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J Microbiol Methods. 2007 Dec;71(3):179-85. Epub 2007 Aug 23.

Non-disruptive release of Pseudomonas putida proteins by in situ electric breakdown of intact cells.

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  • 1Centro Nacional de Biotecnología CSIC, Campus de Cantoblanco, 28049 Madrid, Spain.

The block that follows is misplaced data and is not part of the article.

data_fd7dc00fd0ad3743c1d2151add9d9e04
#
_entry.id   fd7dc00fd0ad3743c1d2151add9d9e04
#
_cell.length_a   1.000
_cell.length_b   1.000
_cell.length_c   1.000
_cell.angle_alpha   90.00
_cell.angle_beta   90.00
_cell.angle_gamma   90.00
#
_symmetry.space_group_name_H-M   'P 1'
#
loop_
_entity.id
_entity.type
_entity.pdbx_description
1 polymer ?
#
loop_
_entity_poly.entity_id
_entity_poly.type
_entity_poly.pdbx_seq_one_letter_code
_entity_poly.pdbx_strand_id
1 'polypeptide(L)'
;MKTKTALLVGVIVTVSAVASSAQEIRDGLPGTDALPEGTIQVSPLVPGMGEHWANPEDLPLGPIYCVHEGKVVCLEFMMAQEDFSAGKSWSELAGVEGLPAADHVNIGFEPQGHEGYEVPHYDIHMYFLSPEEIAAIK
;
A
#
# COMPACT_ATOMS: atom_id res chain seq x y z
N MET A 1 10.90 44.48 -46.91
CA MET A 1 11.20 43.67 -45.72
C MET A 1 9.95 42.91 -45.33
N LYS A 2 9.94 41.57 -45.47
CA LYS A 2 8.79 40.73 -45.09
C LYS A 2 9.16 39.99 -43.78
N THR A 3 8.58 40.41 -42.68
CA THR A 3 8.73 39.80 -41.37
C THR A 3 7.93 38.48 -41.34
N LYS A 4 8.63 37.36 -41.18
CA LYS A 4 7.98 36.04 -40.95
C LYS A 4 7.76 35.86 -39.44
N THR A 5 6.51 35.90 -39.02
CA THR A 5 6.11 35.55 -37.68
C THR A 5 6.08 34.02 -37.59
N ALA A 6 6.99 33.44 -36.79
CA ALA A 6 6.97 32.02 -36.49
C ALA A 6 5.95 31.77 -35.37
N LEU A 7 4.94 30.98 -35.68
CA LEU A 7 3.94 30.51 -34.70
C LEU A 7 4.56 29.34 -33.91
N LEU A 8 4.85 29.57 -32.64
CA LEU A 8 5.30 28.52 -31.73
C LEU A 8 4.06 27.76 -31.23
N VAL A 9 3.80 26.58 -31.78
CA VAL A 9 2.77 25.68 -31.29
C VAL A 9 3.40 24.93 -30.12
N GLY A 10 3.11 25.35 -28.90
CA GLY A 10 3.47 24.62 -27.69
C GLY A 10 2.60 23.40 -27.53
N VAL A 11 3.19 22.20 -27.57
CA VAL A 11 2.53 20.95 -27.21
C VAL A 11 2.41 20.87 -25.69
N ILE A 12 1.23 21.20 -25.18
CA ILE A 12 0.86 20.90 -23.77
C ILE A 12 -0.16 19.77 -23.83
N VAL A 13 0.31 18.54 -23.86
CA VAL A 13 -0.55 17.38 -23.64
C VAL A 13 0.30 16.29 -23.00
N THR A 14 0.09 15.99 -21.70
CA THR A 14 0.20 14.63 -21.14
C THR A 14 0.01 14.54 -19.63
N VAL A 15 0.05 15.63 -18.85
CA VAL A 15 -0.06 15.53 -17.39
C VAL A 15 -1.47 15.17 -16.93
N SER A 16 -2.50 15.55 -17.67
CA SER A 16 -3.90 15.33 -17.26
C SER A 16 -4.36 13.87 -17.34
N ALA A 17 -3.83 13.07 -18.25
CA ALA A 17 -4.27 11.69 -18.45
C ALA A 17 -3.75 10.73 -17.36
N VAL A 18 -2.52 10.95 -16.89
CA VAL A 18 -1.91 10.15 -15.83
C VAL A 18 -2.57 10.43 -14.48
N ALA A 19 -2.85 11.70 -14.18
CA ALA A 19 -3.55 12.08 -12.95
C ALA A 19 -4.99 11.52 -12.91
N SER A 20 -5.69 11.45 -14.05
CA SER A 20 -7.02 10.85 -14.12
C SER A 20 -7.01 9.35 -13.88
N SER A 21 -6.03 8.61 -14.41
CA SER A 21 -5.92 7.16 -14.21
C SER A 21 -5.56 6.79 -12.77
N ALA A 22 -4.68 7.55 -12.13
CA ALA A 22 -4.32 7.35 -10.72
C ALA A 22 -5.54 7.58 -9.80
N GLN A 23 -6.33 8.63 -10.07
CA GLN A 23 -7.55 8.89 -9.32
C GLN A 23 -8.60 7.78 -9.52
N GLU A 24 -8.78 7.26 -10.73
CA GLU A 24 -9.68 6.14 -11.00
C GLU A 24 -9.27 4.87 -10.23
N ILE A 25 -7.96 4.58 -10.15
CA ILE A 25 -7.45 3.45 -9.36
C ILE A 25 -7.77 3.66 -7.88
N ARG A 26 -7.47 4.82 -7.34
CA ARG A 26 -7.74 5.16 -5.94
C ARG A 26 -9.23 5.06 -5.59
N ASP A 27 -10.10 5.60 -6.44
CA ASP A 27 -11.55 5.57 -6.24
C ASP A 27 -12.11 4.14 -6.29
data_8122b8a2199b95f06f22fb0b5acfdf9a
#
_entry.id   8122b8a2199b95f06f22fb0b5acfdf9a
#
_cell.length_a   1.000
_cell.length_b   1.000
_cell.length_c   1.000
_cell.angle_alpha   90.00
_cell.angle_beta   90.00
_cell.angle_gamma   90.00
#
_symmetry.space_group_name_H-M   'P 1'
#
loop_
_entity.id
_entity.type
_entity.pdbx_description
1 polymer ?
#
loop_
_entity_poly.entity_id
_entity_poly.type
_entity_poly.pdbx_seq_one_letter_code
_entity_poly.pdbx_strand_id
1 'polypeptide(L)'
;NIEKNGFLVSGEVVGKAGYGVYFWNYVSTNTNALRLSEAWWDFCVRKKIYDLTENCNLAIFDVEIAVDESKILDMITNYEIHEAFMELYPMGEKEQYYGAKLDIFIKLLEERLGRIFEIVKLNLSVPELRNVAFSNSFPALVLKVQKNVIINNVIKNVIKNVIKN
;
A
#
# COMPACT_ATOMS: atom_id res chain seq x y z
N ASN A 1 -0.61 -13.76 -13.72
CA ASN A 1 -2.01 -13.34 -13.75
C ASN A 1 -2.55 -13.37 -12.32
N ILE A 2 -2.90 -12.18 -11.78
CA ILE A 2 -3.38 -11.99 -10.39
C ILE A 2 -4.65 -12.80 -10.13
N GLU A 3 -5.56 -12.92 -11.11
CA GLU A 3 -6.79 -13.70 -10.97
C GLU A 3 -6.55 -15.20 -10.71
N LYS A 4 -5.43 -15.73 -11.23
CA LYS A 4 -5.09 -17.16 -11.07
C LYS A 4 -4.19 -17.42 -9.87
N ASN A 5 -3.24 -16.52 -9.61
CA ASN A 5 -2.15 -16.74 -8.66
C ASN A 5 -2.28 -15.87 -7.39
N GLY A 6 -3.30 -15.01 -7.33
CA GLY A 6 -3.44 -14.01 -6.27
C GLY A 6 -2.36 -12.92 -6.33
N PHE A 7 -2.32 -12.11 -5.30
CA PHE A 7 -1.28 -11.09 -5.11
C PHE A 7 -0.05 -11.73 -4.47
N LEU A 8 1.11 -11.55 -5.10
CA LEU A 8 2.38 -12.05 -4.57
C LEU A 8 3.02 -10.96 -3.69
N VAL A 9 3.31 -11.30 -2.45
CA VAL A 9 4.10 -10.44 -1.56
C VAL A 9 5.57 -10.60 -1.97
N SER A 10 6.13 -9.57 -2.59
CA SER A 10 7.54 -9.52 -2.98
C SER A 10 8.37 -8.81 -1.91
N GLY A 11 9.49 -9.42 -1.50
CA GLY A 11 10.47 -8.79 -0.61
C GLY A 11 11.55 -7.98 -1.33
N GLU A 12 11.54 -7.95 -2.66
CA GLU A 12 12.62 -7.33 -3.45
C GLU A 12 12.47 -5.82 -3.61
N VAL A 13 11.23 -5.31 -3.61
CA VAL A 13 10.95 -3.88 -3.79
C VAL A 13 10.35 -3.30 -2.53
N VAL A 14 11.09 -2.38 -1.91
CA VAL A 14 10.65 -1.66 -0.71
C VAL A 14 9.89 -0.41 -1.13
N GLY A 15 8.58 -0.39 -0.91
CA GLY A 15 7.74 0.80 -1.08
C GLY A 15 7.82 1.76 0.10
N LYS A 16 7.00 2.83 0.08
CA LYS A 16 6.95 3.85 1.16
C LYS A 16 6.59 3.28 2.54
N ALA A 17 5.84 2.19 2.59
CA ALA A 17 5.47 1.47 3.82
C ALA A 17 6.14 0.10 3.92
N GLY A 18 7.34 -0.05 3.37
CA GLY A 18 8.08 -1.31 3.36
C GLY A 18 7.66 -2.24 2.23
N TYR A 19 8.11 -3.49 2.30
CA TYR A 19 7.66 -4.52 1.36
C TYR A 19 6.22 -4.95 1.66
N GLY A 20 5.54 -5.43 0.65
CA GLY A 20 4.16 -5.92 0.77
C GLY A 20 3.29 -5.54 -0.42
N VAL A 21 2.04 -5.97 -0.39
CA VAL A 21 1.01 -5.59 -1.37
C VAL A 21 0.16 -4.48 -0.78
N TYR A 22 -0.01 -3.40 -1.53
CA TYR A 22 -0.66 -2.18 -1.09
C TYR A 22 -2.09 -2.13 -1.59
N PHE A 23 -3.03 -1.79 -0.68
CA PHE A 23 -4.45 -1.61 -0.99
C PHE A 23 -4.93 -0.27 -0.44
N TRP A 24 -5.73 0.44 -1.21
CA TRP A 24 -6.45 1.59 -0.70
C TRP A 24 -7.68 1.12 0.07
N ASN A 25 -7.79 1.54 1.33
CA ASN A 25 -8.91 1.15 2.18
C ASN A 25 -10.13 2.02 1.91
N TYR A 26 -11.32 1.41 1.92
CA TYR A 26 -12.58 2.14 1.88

Analysis of the native proteome of bacterial cells typically involves physical procedures (sonication, French press) and/or biochemical methods (treatment with lysozyme, osmotic shock etc.) to break open the bacteria to yield a soluble protein fraction. Such procedures are not only time consuming, but they change bacterial physiology during manipulation and affect labile post-translational modifications such as His-P bonds. In this work, we document the efficacy of the dielectric breakdown of live bacteria for releasing and delivering the protein contents of intact cells directly into a non-denaturing gel system. By means of such an in situ electrophoresis, the protein pool enters the separation medium without any manipulation of the cells other than being exposed to a moderate electric voltage. To validate the method we have followed the fate of the two forms of the PtsN (EIIA(Ntr)) protein of the phosphoenolpyruvate:carbohydrate phosphotransferase system (PTS) of Pseudomonas putida through the various stages of the procedure. Apart of detecting the corresponding polypeptides, we show that this procedure releases the bulk of the proteome while keeping unharmed the phosphorylation state of EIIA(Ntr) as it was present in the cells prior to applying the electric field. The method is applicable to other bacteria as well.

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